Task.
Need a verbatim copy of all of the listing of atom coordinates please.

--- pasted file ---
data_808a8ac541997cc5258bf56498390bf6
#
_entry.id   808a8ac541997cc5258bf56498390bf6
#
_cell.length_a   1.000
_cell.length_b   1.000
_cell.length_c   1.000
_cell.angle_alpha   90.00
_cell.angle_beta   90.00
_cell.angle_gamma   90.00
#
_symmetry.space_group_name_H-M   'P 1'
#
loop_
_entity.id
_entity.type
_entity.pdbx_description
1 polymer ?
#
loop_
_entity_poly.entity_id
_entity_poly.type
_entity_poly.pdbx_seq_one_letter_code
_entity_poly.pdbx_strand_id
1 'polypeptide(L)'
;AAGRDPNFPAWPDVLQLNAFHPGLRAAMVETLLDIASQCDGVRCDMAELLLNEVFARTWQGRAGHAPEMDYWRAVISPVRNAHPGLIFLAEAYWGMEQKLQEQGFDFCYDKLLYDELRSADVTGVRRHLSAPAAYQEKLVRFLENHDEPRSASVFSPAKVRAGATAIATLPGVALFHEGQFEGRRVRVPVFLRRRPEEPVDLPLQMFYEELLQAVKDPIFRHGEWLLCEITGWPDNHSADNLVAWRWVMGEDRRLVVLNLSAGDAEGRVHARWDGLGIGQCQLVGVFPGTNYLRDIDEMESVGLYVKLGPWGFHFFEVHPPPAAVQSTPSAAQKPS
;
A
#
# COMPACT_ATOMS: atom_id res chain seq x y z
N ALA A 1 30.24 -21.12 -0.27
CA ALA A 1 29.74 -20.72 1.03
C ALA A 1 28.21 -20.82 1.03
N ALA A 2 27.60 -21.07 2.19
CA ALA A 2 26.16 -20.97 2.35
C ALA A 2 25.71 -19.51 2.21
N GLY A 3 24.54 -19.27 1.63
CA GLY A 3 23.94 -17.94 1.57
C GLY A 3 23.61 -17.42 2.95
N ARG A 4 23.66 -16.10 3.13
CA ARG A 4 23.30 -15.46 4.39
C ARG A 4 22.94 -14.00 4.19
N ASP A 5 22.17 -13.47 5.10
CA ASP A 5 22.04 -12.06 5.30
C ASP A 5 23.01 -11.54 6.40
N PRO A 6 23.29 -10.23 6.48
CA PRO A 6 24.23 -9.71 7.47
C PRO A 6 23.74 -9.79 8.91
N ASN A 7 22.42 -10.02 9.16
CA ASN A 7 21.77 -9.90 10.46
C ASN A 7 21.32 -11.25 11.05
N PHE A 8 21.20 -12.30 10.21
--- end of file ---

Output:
data_808a8ac541997cc5258bf56498390bf6
#
_entry.id   808a8ac541997cc5258bf56498390bf6
#
_cell.length_a   1.000
_cell.length_b   1.000
_cell.length_c   1.000
_cell.angle_alpha   90.00
_cell.angle_beta   90.00
_cell.angle_gamma   90.00
#
_symmetry.space_group_name_H-M   'P 1'
#
loop_
_entity.id
_entity.type
_entity.pdbx_description
1 polymer ?
#
loop_
_entity_poly.entity_id
_entity_poly.type
_entity_poly.pdbx_seq_one_letter_code
_entity_poly.pdbx_strand_id
1 'polypeptide(L)'
;AAGRDPNFPAWPDVLQLNAFHPGLRAAMVETLLDIASQCDGVRCDMAELLLNEVFARTWQGRAGHAPEMDYWRAVISPVRNAHPGLIFLAEAYWGMEQKLQEQGFDFCYDKLLYDELRSADVTGVRRHLSAPAAYQEKLVRFLENHDEPRSASVFSPAKVRAGATAIATLPGVALFHEGQFEGRRVRVPVFLRRRPEEPVDLPLQMFYEELLQAVKDPIFRHGEWLLCEITGWPDNHSADNLVAWRWVMGEDRRLVVLNLSAGDAEGRVHARWDGLGIGQCQLVGVFPGTNYLRDIDEMESVGLYVKLGPWGFHFFEVHPPPAAVQSTPSAAQKPS
;
A
#
# COMPACT_ATOMS: atom_id res chain seq x y z
N ALA A 1 30.24 -21.12 -0.27
CA ALA A 1 29.74 -20.72 1.03
C ALA A 1 28.21 -20.82 1.03
N ALA A 2 27.60 -21.07 2.19
CA ALA A 2 26.16 -20.97 2.35
C ALA A 2 25.71 -19.51 2.21
N GLY A 3 24.54 -19.27 1.63
CA GLY A 3 23.94 -17.94 1.57
C GLY A 3 23.61 -17.42 2.95
N ARG A 4 23.66 -16.10 3.13
CA ARG A 4 23.30 -15.46 4.39
C ARG A 4 22.94 -14.00 4.19
N ASP A 5 22.17 -13.47 5.10
CA ASP A 5 22.04 -12.06 5.30
C ASP A 5 23.01 -11.54 6.40
N PRO A 6 23.29 -10.23 6.48
CA PRO A 6 24.23 -9.71 7.47
C PRO A 6 23.74 -9.79 8.91
N ASN A 7 22.42 -10.02 9.16
CA ASN A 7 21.77 -9.90 10.46
C ASN A 7 21.32 -11.25 11.05
N PHE A 8 21.20 -12.30 10.21